Written by Becca Pulliam from WBGO-FM
For his uncompromising and serious music, the 2011 Newport Jazz Festival was eager to present Charles Lloyd. He could bring any group he wanted, they told him. Lloyd said yes, and that he would bring Sangam, an East-West trio with one CD and few performances on the schedule. It was a coup!
As Ben Ratliff wrote in The New York Times, “Sangam, the trio of the saxophonist Charles Lloyd, the percussionist Zakir Hussain and the drummer Eric Harland, played and sang — for Mr. Hussain, there’s sometimes no difference — through a meditative set of Indian music and free improvisation … [It] was one of the best stretches of the day.” Ratliff concluded that the trio’s performance created “a sense that this moment might be bigger than music.”
Sangam means confluence in Sanskrit. The group came together in 2006 to honor drummer Billy Higgins (1936-2001), a dear friend of Lloyd and great influence on Lloyd’s music. Tabla drummer Hussain sits cross-legged on a beautiful carpet opposite Harland, who moves between drums and piano. In the center, Lloyd plays saxophone, Hungarian tarogato, flute, maracas and piano. Their fluid, meditative music moves through moods and textures with a controlled intensity.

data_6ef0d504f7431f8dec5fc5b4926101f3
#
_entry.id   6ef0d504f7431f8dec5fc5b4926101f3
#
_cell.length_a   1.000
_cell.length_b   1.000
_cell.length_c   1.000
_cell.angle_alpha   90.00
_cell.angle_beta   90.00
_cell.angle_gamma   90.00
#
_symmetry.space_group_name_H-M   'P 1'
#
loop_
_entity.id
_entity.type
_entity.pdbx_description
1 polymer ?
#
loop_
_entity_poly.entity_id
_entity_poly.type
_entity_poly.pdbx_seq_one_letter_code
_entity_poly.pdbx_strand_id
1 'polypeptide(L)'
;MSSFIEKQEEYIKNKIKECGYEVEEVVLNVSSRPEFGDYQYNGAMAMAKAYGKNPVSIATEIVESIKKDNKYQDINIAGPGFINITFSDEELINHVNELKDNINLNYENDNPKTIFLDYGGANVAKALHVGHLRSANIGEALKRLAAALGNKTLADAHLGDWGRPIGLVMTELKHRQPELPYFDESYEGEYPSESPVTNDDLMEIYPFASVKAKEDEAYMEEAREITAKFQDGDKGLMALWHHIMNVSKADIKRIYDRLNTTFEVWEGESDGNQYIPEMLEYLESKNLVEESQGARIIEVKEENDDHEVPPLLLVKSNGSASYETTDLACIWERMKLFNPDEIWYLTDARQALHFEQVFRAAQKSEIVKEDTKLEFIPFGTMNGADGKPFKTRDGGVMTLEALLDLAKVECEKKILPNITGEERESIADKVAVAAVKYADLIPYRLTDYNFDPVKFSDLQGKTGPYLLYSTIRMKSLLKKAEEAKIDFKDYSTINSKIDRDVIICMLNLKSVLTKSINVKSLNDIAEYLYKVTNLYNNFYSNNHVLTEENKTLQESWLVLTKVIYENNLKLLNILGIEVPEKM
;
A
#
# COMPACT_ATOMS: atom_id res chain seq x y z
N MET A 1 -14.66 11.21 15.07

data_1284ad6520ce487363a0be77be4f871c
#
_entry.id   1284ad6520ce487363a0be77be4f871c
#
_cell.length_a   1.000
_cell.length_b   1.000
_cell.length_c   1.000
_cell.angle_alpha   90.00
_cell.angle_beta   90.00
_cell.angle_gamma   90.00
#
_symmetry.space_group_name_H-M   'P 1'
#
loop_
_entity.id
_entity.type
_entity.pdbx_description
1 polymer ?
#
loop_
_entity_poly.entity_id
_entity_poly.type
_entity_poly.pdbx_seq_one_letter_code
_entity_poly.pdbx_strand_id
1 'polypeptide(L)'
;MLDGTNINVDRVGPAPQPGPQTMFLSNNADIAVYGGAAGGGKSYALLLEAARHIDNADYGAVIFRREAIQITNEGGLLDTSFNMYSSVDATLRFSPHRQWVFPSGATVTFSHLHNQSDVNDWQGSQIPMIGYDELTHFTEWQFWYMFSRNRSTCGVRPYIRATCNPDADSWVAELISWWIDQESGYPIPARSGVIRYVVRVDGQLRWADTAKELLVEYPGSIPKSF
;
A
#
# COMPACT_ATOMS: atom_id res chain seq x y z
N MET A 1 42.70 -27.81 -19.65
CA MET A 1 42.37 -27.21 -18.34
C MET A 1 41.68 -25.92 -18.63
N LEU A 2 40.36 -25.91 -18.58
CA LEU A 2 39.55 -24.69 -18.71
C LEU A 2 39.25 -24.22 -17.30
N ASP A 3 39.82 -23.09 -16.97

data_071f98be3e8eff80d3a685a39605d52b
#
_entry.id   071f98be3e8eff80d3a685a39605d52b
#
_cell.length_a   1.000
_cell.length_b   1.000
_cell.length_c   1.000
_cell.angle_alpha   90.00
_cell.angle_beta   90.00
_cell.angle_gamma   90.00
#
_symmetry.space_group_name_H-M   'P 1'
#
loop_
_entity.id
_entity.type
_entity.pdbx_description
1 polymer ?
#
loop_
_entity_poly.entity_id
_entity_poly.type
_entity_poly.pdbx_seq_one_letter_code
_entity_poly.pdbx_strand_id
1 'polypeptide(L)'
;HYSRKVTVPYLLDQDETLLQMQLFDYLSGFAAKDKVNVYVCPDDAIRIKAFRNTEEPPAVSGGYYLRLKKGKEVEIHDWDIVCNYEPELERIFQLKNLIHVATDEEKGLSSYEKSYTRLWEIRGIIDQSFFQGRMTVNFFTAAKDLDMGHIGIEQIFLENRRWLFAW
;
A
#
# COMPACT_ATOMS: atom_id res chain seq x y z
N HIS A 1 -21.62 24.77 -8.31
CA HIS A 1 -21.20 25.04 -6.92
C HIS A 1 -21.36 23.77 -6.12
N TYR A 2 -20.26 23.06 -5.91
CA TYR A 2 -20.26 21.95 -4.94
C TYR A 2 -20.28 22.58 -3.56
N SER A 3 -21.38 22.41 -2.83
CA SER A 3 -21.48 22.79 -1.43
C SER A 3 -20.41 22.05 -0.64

Lloyd, born in 1938, grew up in Memphis. Host Dee Dee Bridgewater‘s father, Matthew Garrett, was Lloyd’s music teacher at Manassas High School. Charles Lloyd moved to Los Angeles, earned his Master’s Degree at USC, and worked consistently in the 1960s with drummer Chico Hamilton and the Cannonball Adderley band. The high point came with Lloyd’s quartet appearing at San Francisco’s great rock venue, The Fillmore, and the recording Forest Flower, Live at Monterey.
Forest Flower sold over a million copies, but it ended an era for Lloyd. He withdrew to Big Sur to find solitude and a new way of living, and did not return to performing for more than a decade.
Hussain was born in Mumbai and made his first trip to the U.S. in 1970, before turning 20. Over the decades, Hussain has worked with George Harrison, Shakti with John McLaughlin, and these days with banjoist Bela Fleck. Harland, from Houston, is a generation younger than Hussain, but is already a longtime member of Lloyd’s quartet and the SF Jazz Collective. At Newport, Harland played with three groups: Sangam, James Farm and the Avishai Cohen Trio.
Our recording is by Steve Remote and the Aura Sonic Ltd. team; Surround Sound mix by JazzSet’s Duke Markos.